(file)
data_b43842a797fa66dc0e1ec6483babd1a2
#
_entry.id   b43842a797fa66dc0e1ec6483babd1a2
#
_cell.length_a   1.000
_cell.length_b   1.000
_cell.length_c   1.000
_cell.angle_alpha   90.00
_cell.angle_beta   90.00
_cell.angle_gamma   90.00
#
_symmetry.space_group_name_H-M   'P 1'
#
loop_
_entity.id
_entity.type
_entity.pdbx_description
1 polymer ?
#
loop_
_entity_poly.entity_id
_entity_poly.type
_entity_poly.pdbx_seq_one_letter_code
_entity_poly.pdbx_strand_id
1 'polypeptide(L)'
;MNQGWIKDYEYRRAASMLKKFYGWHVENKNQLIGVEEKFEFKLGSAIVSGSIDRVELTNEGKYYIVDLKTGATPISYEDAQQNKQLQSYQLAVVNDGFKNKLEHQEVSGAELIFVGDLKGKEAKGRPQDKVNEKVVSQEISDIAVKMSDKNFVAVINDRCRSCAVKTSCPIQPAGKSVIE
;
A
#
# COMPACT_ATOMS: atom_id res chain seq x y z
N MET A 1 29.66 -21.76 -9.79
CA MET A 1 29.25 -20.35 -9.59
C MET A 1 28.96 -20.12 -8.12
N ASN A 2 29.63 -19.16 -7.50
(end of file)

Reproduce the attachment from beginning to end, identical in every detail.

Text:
data_b43842a797fa66dc0e1ec6483babd1a2
#
_entry.id   b43842a797fa66dc0e1ec6483babd1a2
#
_cell.length_a   1.000
_cell.length_b   1.000
_cell.length_c   1.000
_cell.angle_alpha   90.00
_cell.angle_beta   90.00
_cell.angle_gamma   90.00
#
_symmetry.space_group_name_H-M   'P 1'
#
loop_
_entity.id
_entity.type
_entity.pdbx_description
1 polymer ?
#
loop_
_entity_poly.entity_id
_entity_poly.type
_entity_poly.pdbx_seq_one_letter_code
_entity_poly.pdbx_strand_id
1 'polypeptide(L)'
;MNQGWIKDYEYRRAASMLKKFYGWHVENKNQLIGVEEKFEFKLGSAIVSGSIDRVELTNEGKYYIVDLKTGATPISYEDAQQNKQLQSYQLAVVNDGFKNKLEHQEVSGAELIFVGDLKGKEAKGRPQDKVNEKVVSQEISDIAVKMSDKNFVAVINDRCRSCAVKTSCPIQPAGKSVIE
;
A
#
# COMPACT_ATOMS: atom_id res chain seq x y z
N MET A 1 29.66 -21.76 -9.79
CA MET A 1 29.25 -20.35 -9.59
C MET A 1 28.96 -20.12 -8.12
N ASN A 2 29.63 -19.16 -7.50